The Devil Queen

How my wife and I sold our souls to the Queen Anne Victorian we tried to save.

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Location: Crow Mountain, Arkansas, United States

Synopsis: This is a cautionary tale. A seriously disturbed couple find the charming, old ruin of a Queen Anne Victorian in Russellville, Arkansas, and buy it for $1.00. They tore the roof off, cut it in half, and had it moved to some land they owned sixteen miles away because they didn't know any better. Since then, they have hired and fired contractors, had all of their tools stolen, re-wired, re-plumbed, insulated, and essentially rebuilt the entire house. Their only problem is that after four years it still isn't finished. Now they are tired, broke, and wonder what in the hell it is they've done to themselves. And, it's haunted.
(Last updated on April 3, 2008)

Press: Russellville Courier Article - December 2003, HGTV website article, AP story - October 2006, and Victorian Homes Magazine - February 2008 (link coming soon).
Art: From time to time, I receive requests for my art. If you would like to look at more of my art, go to The Failed Artist. If you would like to buy my art, email me. I am more than happy to answer any questions you might have. Thanks!

Thursday, August 31, 2006

Cannibalism is Inevitable

I’m not sure how the weather is where you live, but it is starting to feel an awful lot like fall. My wife and I feel time is racing away as we begin the inevitable descent into the winter abyss; the shadows are falling longer as the sun sinks further to the south every day. We are not ready for this rapid decline into the dark and cold.

Worst of all, for the first time in years, we do not have a wood burning stove for back up heat. If we loose power this winter, we are screwed. I just don’t see us navigating down two hair-pin turns covered in a sheet of ice. If the outage lasts longer than a few days, we’ll have to either hike to my in-laws (few miles down a steep incline through the woods with a two year old) or resort to cannibalism to survive. My immediate neighbors seem nice, so I’d hate to go all Donner Party on them. Still, the grim reality is we may have too.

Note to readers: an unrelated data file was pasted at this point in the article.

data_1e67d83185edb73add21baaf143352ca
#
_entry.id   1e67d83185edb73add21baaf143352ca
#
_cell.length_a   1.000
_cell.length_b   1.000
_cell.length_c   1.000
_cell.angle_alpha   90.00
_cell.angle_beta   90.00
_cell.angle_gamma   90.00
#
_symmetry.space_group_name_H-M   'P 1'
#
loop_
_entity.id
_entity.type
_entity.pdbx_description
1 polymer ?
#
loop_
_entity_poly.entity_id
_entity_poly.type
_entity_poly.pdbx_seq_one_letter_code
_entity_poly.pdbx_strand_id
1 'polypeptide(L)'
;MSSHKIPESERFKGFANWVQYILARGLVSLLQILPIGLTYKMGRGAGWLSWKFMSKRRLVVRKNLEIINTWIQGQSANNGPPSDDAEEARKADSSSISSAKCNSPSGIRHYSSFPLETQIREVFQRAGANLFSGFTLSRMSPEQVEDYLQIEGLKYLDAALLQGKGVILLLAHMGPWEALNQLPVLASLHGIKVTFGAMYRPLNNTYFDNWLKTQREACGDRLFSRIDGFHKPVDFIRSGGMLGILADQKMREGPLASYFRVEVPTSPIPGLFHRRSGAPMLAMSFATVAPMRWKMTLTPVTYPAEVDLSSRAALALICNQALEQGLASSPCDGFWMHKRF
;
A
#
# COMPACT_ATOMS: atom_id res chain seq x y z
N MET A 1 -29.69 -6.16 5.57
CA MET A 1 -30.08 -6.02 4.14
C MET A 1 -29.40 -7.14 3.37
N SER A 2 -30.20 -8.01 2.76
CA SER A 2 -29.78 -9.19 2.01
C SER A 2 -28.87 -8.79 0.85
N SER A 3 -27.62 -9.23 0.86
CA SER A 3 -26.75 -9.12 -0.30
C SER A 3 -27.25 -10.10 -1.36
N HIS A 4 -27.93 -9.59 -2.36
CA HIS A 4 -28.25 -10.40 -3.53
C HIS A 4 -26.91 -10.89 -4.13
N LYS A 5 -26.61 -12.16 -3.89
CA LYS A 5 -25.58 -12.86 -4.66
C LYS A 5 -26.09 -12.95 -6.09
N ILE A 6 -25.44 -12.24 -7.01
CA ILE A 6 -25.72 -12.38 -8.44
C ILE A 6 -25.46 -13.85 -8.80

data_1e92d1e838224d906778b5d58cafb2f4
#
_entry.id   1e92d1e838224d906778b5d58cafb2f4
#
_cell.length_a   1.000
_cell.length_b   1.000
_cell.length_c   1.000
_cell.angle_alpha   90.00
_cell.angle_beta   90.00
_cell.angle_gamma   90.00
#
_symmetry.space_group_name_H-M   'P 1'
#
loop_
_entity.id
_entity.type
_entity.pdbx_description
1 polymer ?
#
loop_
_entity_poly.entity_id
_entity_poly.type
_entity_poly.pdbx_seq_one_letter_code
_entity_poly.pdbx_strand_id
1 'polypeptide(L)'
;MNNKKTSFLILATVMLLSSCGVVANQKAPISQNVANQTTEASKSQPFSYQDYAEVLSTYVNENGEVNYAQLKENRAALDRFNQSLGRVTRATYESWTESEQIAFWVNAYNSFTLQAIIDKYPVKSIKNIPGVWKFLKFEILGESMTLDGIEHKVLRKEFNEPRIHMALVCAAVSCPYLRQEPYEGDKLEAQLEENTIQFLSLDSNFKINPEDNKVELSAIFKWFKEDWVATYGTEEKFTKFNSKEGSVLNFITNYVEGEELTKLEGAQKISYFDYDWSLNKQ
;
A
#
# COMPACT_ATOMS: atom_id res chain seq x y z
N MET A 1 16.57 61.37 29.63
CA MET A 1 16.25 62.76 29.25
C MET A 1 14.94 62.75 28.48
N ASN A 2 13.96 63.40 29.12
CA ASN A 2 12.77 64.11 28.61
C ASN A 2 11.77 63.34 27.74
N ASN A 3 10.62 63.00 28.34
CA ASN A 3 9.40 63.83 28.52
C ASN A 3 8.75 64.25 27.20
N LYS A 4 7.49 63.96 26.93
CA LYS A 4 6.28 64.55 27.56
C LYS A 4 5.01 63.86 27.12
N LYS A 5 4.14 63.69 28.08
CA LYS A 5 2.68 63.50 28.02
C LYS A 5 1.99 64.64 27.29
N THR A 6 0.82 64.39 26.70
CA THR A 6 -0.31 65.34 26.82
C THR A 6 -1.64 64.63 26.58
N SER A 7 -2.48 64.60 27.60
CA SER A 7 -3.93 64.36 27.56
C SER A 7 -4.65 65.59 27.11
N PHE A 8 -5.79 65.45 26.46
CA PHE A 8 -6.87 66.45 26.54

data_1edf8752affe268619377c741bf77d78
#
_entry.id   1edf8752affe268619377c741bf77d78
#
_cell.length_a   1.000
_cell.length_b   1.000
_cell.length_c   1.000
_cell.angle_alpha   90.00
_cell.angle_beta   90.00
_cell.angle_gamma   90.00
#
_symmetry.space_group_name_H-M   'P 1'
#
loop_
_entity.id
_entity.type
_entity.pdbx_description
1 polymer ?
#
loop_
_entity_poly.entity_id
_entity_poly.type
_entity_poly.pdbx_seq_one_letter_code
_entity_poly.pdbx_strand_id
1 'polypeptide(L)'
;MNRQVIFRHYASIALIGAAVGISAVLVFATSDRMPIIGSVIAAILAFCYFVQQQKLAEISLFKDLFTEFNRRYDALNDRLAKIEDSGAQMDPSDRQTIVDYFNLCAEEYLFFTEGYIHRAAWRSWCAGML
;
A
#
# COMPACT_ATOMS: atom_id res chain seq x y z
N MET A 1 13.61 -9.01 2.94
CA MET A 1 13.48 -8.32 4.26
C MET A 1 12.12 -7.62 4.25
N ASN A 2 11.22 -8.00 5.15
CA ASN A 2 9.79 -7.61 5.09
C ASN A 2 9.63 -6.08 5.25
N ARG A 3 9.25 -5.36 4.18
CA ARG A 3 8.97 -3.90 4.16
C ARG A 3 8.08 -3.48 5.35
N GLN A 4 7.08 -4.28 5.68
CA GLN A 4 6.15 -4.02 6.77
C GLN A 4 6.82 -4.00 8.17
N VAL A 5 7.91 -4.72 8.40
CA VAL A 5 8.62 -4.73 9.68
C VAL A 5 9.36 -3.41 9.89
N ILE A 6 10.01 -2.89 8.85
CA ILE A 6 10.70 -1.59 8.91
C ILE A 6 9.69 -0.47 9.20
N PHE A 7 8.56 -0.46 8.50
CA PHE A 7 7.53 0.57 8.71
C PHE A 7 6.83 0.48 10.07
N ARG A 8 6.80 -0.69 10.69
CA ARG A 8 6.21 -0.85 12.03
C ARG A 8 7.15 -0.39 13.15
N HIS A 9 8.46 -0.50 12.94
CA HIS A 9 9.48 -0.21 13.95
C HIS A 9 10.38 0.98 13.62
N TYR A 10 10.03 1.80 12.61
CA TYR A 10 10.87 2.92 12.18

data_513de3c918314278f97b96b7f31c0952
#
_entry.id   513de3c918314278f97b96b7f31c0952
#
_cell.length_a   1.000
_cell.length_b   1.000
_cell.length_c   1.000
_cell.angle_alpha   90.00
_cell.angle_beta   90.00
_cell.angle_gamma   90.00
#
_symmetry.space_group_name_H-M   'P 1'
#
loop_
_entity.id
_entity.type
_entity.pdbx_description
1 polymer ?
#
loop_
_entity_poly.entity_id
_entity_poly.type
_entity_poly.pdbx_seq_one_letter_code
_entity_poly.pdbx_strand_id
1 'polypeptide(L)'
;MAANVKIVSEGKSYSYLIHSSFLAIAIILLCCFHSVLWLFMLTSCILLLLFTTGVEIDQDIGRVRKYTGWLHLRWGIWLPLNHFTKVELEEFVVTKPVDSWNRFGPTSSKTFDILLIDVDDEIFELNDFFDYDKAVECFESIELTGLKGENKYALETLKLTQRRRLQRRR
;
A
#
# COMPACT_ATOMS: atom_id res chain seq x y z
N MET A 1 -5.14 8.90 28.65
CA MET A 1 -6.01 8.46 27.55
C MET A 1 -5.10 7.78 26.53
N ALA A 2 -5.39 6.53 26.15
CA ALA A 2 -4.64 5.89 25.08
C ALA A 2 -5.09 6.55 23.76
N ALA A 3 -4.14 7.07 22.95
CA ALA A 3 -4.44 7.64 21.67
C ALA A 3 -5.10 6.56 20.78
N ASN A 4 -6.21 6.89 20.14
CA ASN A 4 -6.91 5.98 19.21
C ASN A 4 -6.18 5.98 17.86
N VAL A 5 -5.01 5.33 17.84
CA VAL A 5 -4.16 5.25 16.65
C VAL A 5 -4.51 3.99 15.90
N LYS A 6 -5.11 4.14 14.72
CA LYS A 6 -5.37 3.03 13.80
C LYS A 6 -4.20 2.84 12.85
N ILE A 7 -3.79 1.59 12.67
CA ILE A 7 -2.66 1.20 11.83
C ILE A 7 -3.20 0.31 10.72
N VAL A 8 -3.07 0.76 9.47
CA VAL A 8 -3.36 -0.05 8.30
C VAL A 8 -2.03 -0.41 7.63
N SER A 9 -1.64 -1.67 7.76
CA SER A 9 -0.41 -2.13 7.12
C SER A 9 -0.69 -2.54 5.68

If we survive the winter, maybe next year we’ll install a soap stone stove in the parlor/front bedroom. It would be neighbor friendly if nothing else.

As further fodder for my paranoia and pessimism, I’ve been reading Jared Diamond’s book Collapse when I should be scraping paint. Fascinating if you enjoy man made apocalypses.

As a sign of things to come, my wife was reduced to washing a pair of underwear in the bath tub by hand last night. I’m dismayed that we’ve sunk to such a sad state of degradation; next we’ll be foraging for edible roots & plants to survive. O, glories of civilization why have you forsaken us!?

Anyone have a good recipe for long-pork?


Blogger Greg said...

How often does it happen that you lose power for days at a time?

What about a cheap generator and a space heater. You should be able to set something up for a few hundred dollars. Huddling together in one reasonably warm room sounds better than eating your neighbors.

9:08 AM  
Anonymous Annie said...

We used a Kero-Sun spave heater in a main (and drafty!) living room growing up and it worked fine. No lingering odors, either. Careful with a generator for the same reason, although i'm sure you know this. it breaks my heart each year to hear about people asphyxiating by running a generator in their basement or utility room.
Another public service announcement brought to you by a carbon monoxide detector.

12:31 PM  
Blogger Kristin said...

Oh, John you made my day with this cannabalism post.

9:24 AM  

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